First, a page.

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Site asks Democrats, Republicans to swap votes together suggests that Republicans and Democrats hook up and agree to support a third-party candidate--without upsetting the outcome between Al Gore and George W. Bush.

Vote-swapping sites are turning bipartisan as Tuesday's elections near.

The latest stratagem to hit the Web comes from, a site suggesting that Republicans and Democrats hook up and agree to support a third-party candidate--a tactic devised to provide a protest vote that will not upset the outcome between Al Gore and George W. Bush.

"Instead of dissatisfied Democrats and Republicans both holding their noses and voting for someone they don't like, they can pair off and vote for someone they do like," said Sam Husseini, a 35-year-old political analyst who together with a few friends created the site.

Vote-swap sites first began appearing a few weeks ago, after polls showed that Green Party candidate Nader was pulling votes from Democrat Gore in numbers that could hand the election to Republican Bush.

The sites suggest that a Nader supporter who lives in a battleground state trade votes with someone in a state where Democrats or Republicans have a solid lead. The point of the agreement is to clinch 5 percent of the popular vote for Nader so that the Green Party can get federal matching funds for the 2004 presidential election while at the same time protecting Gore.

Whether the practice of vote swapping is legal remains to be seen, however.

Three California-based vote-swapping Web sites voluntarily shut down operation after California Secretary of State Bill Jones threatened to prosecute, citing a maximum three-year prison term for each election law violation.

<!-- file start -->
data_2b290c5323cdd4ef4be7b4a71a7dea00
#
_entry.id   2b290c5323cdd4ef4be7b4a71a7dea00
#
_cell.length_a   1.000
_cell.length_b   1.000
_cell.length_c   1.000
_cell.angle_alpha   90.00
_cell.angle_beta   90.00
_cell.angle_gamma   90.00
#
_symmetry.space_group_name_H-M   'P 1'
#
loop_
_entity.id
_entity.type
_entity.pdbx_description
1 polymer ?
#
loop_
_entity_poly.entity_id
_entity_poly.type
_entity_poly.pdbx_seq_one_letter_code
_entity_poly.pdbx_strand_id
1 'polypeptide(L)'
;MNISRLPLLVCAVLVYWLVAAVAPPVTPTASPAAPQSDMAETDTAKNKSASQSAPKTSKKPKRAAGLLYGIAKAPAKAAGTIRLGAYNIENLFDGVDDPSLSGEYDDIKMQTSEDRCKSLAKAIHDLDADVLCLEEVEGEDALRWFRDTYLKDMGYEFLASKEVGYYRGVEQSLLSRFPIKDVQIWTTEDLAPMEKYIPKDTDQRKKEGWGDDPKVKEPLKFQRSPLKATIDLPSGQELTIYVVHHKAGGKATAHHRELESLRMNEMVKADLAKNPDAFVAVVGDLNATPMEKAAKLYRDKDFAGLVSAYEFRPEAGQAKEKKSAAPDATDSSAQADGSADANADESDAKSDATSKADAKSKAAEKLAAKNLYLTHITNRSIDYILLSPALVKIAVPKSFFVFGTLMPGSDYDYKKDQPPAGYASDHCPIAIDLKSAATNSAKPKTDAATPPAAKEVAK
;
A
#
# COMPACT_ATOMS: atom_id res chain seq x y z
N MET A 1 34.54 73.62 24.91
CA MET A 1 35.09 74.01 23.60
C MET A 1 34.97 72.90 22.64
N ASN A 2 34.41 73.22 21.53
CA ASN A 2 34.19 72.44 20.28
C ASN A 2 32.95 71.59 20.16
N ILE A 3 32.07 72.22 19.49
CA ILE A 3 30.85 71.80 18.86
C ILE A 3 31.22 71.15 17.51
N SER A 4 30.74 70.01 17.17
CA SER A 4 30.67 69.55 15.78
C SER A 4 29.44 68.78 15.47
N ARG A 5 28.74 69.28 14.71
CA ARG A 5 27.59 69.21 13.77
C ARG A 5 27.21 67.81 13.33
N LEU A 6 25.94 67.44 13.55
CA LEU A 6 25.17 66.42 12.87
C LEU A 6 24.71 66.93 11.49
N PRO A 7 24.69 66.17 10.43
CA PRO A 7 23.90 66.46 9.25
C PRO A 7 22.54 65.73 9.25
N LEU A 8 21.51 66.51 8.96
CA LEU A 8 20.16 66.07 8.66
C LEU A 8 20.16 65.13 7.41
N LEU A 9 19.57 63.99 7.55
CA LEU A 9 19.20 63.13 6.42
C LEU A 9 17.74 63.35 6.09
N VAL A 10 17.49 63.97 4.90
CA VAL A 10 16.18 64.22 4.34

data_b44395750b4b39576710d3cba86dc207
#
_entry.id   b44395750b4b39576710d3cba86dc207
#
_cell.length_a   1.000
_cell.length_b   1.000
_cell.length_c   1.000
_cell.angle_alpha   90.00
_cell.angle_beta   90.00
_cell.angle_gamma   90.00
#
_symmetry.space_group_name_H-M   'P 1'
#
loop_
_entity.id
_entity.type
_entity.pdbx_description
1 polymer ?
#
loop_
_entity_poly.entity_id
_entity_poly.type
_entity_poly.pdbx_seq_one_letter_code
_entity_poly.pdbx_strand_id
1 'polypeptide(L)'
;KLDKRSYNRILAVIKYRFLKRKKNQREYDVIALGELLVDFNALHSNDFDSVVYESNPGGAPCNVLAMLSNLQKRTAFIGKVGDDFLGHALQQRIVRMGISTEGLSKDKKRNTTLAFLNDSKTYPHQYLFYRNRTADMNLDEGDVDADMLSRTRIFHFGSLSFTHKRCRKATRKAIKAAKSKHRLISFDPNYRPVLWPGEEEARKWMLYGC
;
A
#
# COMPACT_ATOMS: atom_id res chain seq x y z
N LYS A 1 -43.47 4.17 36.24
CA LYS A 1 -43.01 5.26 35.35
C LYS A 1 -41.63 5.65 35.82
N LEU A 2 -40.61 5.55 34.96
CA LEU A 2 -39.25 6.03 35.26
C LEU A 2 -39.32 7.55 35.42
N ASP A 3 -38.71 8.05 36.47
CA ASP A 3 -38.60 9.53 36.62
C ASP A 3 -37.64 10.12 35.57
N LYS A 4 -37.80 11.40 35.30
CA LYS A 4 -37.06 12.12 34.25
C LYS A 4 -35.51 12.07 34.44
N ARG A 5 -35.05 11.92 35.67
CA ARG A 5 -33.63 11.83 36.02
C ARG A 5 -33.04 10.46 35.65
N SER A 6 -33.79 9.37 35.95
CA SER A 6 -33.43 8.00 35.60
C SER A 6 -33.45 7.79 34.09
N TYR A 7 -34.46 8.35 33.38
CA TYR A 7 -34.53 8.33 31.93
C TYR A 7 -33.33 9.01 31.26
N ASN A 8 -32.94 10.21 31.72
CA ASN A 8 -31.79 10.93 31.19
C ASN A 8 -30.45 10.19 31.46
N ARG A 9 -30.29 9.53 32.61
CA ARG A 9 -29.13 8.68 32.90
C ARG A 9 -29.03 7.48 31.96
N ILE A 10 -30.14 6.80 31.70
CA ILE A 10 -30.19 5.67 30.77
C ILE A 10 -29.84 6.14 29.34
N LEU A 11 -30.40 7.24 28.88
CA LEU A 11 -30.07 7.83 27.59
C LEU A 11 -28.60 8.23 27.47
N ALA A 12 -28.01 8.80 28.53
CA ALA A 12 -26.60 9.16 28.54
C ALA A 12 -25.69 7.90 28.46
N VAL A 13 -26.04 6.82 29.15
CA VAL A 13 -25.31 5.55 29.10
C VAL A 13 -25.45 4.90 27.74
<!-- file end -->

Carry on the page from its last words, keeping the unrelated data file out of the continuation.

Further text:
Lawyers with the American Civil Liberties Union on Thursday vowed to seek a restraining order against Jones to get the sites reopened.

Under federal election law, it is illegal to offer a pecuniary inducement--in other words, money--to vote for a specific candidate. Still, some legal experts believe the methods of verbal persuasion used by vote-swapping sites are fair game.

Many vote-swapping sites include legal disclaimers pointing out that they do not broker enforceable contracts, but merely facilitate conversations between voters--speech they say is protected by the First Amendment.

Alfie Charles, the spokesman for Jones, defended the prosecution threats, saying, "Each voter gets one vote...You can't trade a vote for a vote--it's illegal."

Husseini sets his idea apart from the others, noting that Votepact doesn't match up the dissatisfied voters, like some other sites do.

"We are distributing an idea so that people who know each other can make a pact to vote for a third-party candidate and trust that each will follow through," he said.